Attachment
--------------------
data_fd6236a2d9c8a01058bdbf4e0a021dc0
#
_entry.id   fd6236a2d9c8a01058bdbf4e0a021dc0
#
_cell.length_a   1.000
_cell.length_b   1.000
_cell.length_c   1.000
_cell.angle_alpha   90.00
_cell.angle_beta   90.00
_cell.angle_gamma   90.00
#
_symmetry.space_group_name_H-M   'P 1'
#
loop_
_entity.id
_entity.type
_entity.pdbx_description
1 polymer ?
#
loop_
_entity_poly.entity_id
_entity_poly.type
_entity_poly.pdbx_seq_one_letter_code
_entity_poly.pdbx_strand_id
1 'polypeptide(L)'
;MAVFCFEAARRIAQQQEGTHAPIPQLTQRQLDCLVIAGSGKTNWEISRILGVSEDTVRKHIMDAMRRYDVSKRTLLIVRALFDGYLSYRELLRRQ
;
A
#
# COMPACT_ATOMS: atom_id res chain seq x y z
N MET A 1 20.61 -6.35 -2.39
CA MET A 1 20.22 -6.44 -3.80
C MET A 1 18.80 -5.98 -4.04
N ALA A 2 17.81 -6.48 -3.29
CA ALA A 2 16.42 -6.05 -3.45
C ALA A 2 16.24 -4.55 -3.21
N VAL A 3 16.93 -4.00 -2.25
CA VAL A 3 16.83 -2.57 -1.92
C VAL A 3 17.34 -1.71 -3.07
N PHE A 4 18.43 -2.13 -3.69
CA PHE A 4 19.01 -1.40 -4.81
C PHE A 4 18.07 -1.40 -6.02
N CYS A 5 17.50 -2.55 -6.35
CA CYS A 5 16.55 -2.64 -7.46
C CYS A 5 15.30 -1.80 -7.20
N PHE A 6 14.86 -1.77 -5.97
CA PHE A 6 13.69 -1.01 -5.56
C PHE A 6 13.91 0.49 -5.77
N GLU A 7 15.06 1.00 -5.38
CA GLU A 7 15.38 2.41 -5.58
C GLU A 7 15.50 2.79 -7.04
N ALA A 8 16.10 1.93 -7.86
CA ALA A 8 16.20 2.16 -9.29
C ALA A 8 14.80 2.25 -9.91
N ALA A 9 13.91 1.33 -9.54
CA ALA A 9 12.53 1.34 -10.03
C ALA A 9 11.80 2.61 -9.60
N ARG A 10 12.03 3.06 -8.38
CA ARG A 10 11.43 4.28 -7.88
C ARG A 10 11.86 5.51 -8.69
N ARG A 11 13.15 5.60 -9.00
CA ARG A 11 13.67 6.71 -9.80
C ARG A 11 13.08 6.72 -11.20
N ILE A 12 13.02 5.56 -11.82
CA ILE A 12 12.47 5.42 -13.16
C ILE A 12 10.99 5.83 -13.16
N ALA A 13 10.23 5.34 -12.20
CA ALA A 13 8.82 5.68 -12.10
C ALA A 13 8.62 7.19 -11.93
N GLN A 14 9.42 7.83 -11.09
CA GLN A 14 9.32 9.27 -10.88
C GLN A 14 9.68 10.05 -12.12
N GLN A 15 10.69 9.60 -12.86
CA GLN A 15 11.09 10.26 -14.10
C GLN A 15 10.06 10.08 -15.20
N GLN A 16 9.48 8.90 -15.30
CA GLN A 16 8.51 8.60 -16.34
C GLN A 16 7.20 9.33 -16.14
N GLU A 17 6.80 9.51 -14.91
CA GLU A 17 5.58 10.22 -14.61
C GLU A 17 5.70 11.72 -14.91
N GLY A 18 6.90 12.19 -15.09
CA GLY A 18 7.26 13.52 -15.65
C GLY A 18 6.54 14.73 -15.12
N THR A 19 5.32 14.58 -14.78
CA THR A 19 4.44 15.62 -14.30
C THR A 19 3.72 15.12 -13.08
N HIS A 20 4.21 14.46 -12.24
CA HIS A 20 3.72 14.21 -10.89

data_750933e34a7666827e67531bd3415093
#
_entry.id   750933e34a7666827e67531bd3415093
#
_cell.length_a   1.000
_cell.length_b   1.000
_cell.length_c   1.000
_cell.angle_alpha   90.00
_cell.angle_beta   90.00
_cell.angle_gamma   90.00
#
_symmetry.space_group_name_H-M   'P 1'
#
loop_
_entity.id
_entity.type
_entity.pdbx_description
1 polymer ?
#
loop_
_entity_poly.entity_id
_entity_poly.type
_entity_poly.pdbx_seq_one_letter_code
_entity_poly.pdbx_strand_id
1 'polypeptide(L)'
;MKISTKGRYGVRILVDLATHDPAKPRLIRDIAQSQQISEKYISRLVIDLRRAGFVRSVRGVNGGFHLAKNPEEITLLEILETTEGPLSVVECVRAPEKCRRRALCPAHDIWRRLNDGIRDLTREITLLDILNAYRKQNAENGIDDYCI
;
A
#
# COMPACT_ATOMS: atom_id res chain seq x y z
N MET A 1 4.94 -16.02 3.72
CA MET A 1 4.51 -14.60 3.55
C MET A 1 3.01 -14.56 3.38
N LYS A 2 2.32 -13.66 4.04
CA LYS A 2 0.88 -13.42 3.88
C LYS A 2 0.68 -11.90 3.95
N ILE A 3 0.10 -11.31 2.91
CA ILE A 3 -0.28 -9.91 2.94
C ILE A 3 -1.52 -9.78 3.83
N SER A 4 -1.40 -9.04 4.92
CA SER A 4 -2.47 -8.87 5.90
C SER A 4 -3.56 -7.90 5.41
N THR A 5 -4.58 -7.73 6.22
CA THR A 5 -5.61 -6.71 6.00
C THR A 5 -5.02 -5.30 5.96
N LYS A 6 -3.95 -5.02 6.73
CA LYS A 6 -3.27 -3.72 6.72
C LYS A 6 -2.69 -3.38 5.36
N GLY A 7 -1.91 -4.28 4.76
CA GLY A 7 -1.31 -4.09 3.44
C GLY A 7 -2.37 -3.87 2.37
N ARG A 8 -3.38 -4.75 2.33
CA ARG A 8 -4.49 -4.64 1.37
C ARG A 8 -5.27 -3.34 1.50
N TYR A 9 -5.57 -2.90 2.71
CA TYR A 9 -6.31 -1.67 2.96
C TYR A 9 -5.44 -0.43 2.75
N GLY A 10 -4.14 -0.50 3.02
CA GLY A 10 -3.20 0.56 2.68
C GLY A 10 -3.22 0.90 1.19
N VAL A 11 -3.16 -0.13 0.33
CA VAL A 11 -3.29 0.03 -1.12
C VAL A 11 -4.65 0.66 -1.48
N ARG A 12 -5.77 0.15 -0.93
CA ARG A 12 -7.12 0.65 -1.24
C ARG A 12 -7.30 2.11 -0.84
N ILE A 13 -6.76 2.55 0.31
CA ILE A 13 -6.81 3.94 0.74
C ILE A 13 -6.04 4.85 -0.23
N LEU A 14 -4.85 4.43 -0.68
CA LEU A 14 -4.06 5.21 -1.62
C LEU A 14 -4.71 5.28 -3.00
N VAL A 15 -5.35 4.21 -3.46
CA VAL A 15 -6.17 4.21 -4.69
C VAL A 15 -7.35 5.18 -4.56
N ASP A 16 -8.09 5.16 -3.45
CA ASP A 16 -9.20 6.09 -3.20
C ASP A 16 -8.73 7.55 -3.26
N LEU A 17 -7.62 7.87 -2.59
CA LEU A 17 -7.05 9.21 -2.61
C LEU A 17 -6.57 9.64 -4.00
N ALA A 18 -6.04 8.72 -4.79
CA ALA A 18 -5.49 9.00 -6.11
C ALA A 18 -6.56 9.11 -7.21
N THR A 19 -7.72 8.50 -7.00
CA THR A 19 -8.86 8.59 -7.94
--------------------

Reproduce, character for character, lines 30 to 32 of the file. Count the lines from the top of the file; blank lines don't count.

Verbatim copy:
# COMPACT_ATOMS: atom_id res chain seq x y z
N MET A 1 20.61 -6.35 -2.39
CA MET A 1 20.22 -6.44 -3.80